The Consultation Period ends on 22nd September and the Guildford Vision Group and Guildford Society talks on Town Centre Vision (3rd September at the Millmead Centre) and Local Plan Submission (15th September at the Trinity Centre) are coming up fast.
The Clock is Ticking – or is it a Time Bomb?
Julian D S Lyon MBA FRICS
The Consultation Periods for the Town Centre Vision and the Draft Local Plan both end on 22nd September.
Guildford Vision Group and Guildford Society talks on Town Centre Vision (3rd September at the Millmead Centre) and Local Plan Submission (15th September at the Trinity Centre) are coming up fast.
The Town Centre Vision is a vital component of the Local Plan – a once in fifty to a hundred year opportunity to reclaim the riverside from traffic and create a fabulous environment in which to live, work, study and play. The Surrey Advertiser (Friday 29th September) gave a glimpse of the GVG concept plan to reroute the traffic to the west of the town centre and to create pedestrian priority around the river and between the town centre and the station, university and cathedral.
A viable and vibrant town centre needs plenty of people living in the town, and yet much of the town centre (believe it or not) scores in the most deprived 3% of local super output areas (‘LSOA‘s) in the country for outdoor living environment! Simply piling more housing into town without comprehensively resolving that issue would simply be wrong.
The Local Plan – if you had just arrived here and read the column inches in the media – would seem to be all about the complete devastation of the green belt and the imposition of an astronomic number of homes per year.
However much it may feel like that is the case, the reality is different.
The amount of green belt (in net terms) proposed for development is quite small and the housing numbers at 652 are high but our run rate to 2011 since 1931 averages 495 homes per year. Recent press reports emphasise the pressures on our population numbers and the Government is trying to deal with a current housing shortage.
The approach has been wrong. Perhaps some of the sites proposed are wrong. The mathematics seem to be inexplicably wrong. The evidence base is a poor starting point for some fundamental changes to our spatial planning. These are all good reasons to respond robustly to the Local Plan Consultation.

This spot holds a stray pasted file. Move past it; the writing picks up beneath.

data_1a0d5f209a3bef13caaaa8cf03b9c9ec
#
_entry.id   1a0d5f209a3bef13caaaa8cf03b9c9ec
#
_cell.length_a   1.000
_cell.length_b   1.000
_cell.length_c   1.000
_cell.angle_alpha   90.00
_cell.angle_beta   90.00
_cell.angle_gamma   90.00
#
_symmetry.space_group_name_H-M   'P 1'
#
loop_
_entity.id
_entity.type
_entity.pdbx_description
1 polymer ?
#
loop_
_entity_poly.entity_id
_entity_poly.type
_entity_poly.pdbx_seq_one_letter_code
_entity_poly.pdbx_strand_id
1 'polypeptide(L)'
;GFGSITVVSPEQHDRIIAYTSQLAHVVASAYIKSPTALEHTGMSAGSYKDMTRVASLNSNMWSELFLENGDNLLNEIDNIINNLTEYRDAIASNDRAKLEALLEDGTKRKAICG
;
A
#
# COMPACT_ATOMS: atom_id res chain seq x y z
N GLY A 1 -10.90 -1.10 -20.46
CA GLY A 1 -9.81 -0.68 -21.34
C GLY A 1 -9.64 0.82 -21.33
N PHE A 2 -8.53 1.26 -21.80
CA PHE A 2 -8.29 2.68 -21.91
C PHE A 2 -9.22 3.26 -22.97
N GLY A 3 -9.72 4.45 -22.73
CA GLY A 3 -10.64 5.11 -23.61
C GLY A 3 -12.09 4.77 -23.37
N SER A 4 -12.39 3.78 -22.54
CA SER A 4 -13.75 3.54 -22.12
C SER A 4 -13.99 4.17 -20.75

On the other hand, there are some major spatial planning issues that really need addressing:
We have (in this generally wealthy borough) thirteen LSOAs in the poorest 50% in the country and one in the poorest 25% nationally under the Multiple Deprivation Index. This in itself seems like a small local area to work on but drilling down into details tells a different story.
We have several areas in the most deprived 5% in the country for access to housing and services.
We have one particular area where, even in this generally well-educated borough, we are in the poorest 2.5% in the county for young person’s education and skills.
We have some wild extremes of performance across the borough in many of the other deprivation domains
Alongside this challenging set of statistics, we know our infrastructure has lacked meaningful investment for decades.
Guildford, as a second tier authority, cannot solve many of these issues alone – there needs to be a shadow unitary authority to actually get things done – but it can lay the groundwork by allocating land for solutions and delivering real vision and leadership through the Local Plan.
There are many other issues that the Local Plan should seek to resolve. Many of these issues will require major investment and, absent contributions from Government, we will need developments to help finance some of these solutions.
My experience tells me that small-scale developments will not fund such deficits and so, from the data I have examined rather than from reading the evidence base, I am persuaded that we need to think bigger than nibbling at the edges or pulling up the drawbridge.
Looking at the town centre again, we do need more people living in the town centre but we need them and the current residents to have better access to a great outdoor environment – designed for living in, not requiring a constant fight with traffic to get from A to B, without having to breathe in pollutants from traffic sitting in queues belching exhaust fumes into the air. Town centre homes can reduce the pressure on the green belt but preserving one environment (green belt) whilst destroying another (Guildford Urban Area) would not be sustainable.
I do not think the Local Plan has got it right and the Guildford Society will be responding robustly.
Despite the personalisation of the public responses – born out of understandable frustration but, in my view, quite misdirected – I do believe that Cllr Mansbridge is the kind of leader who can make a difference. We have two specific tasks in the next three weeks and thereafter:
submit our objective responses to the Draft Plan, the Town Centre Vision (Oh, yes, and the Habitats consultation and the upcoming Surrey County Council Transport consultation); and